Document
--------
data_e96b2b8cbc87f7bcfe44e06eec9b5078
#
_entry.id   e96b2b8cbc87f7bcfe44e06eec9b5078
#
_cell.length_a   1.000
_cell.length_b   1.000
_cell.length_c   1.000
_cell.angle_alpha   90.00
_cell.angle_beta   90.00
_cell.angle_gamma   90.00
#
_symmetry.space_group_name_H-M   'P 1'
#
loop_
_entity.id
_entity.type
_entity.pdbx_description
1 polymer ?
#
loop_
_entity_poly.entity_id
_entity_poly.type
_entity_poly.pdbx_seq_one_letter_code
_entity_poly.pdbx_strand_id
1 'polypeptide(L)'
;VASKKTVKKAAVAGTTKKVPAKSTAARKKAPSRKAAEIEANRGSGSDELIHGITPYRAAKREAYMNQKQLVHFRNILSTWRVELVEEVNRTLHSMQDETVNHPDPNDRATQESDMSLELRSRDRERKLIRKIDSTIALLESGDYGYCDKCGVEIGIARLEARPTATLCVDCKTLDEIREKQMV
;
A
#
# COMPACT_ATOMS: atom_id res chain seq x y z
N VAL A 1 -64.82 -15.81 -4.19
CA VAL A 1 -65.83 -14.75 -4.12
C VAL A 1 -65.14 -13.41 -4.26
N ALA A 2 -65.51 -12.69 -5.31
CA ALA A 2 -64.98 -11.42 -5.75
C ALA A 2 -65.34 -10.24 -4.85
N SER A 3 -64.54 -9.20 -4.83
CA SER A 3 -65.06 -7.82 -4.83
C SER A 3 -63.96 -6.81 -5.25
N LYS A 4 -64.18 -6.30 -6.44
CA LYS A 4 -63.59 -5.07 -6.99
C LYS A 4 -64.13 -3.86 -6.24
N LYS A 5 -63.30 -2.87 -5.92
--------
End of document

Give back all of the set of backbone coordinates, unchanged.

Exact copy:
data_e96b2b8cbc87f7bcfe44e06eec9b5078
#
_entry.id   e96b2b8cbc87f7bcfe44e06eec9b5078
#
_cell.length_a   1.000
_cell.length_b   1.000
_cell.length_c   1.000
_cell.angle_alpha   90.00
_cell.angle_beta   90.00
_cell.angle_gamma   90.00
#
_symmetry.space_group_name_H-M   'P 1'
#
loop_
_entity.id
_entity.type
_entity.pdbx_description
1 polymer ?
#
loop_
_entity_poly.entity_id
_entity_poly.type
_entity_poly.pdbx_seq_one_letter_code
_entity_poly.pdbx_strand_id
1 'polypeptide(L)'
;VASKKTVKKAAVAGTTKKVPAKSTAARKKAPSRKAAEIEANRGSGSDELIHGITPYRAAKREAYMNQKQLVHFRNILSTWRVELVEEVNRTLHSMQDETVNHPDPNDRATQESDMSLELRSRDRERKLIRKIDSTIALLESGDYGYCDKCGVEIGIARLEARPTATLCVDCKTLDEIREKQMV
;
A
#
# COMPACT_ATOMS: atom_id res chain seq x y z
N VAL A 1 -64.82 -15.81 -4.19
CA VAL A 1 -65.83 -14.75 -4.12
C VAL A 1 -65.14 -13.41 -4.26
N ALA A 2 -65.51 -12.69 -5.31
CA ALA A 2 -64.98 -11.42 -5.75
C ALA A 2 -65.34 -10.24 -4.85
N SER A 3 -64.54 -9.20 -4.83
CA SER A 3 -65.06 -7.82 -4.83
C SER A 3 -63.96 -6.81 -5.25
N LYS A 4 -64.18 -6.30 -6.44
CA LYS A 4 -63.59 -5.07 -6.99
C LYS A 4 -64.13 -3.86 -6.24
N LYS A 5 -63.30 -2.87 -5.92